Through a connection Paul Hoffert had forged as chairman of the Glenn Gould Foundation, the filmmakers were able to recruit acclaimed British actor Stephen Fry to voice excerpts from Spellman’s diary. “He just added so much light to the film,” David Hoffert says of Fry’s performance, recorded at home in England. “He really captured the heart of what Leo Spellman was writing in those diaries.
“The film started out as just about the recording of the CD,” he continues. “Then it became the recording of a concert, then six months after he passed away, we found his diary. And that changed the entire scope of the film.
“What made it so difficult was finding a way of balancing these aspects of Leo’s life: the diary, the World War II stories, and the modern-day stories. There were stories we had to exclude as well. Putting all this together into a cohesive film was the challenge. It took a lot of time in the editing room.”
At the end of the film, Spellman’s extended family, including his daughter Helene Shifman, is seen visiting his hometown of Ostrowiec in 2016, watching as he is honoured with a special day, acknowledging his life as a musician, a survivor and, perhaps most significantly, as a Jew. The family also met with the son of Wronski, the man who’d helped Spellman hide from the Nazis.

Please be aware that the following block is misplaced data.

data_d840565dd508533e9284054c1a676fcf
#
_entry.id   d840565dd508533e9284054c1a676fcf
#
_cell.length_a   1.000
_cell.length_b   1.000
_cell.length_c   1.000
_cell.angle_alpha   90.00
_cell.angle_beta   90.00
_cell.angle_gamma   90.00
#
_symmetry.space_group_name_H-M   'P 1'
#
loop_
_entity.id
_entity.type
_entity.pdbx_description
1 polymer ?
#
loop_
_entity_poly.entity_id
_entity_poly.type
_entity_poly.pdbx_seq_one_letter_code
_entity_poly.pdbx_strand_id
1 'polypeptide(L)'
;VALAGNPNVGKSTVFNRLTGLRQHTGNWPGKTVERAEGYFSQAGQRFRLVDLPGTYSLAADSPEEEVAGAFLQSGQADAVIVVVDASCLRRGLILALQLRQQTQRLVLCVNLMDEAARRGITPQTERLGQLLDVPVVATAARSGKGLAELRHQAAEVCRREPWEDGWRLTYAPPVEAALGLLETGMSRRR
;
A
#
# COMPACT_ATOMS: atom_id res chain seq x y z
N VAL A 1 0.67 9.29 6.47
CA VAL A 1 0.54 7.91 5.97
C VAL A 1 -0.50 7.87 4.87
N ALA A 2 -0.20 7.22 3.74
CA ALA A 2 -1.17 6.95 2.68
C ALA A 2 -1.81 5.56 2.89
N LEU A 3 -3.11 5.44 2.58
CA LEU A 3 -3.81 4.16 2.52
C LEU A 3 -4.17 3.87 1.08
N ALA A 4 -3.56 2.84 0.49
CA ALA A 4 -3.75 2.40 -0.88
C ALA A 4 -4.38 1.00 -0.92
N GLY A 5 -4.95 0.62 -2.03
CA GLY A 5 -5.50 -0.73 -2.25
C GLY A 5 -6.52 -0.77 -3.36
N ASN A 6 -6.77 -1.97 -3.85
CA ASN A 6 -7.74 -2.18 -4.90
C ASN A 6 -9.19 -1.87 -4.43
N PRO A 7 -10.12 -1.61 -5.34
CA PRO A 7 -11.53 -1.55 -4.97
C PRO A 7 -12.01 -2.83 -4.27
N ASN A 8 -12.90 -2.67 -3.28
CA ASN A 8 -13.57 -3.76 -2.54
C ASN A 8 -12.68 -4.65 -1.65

“This film has been with me for so many years and it became so much bigger than I expected,” David Hoffert says. “Doing the animation drew me even further into the project, and I was already writer, director, co-producer, and editor.
“The première will be closing a chapter in my life, and I will be simultaneously relieved, excited, and happy to bring it to the world. And,” he chuckles, “also happy to move onto the next project.”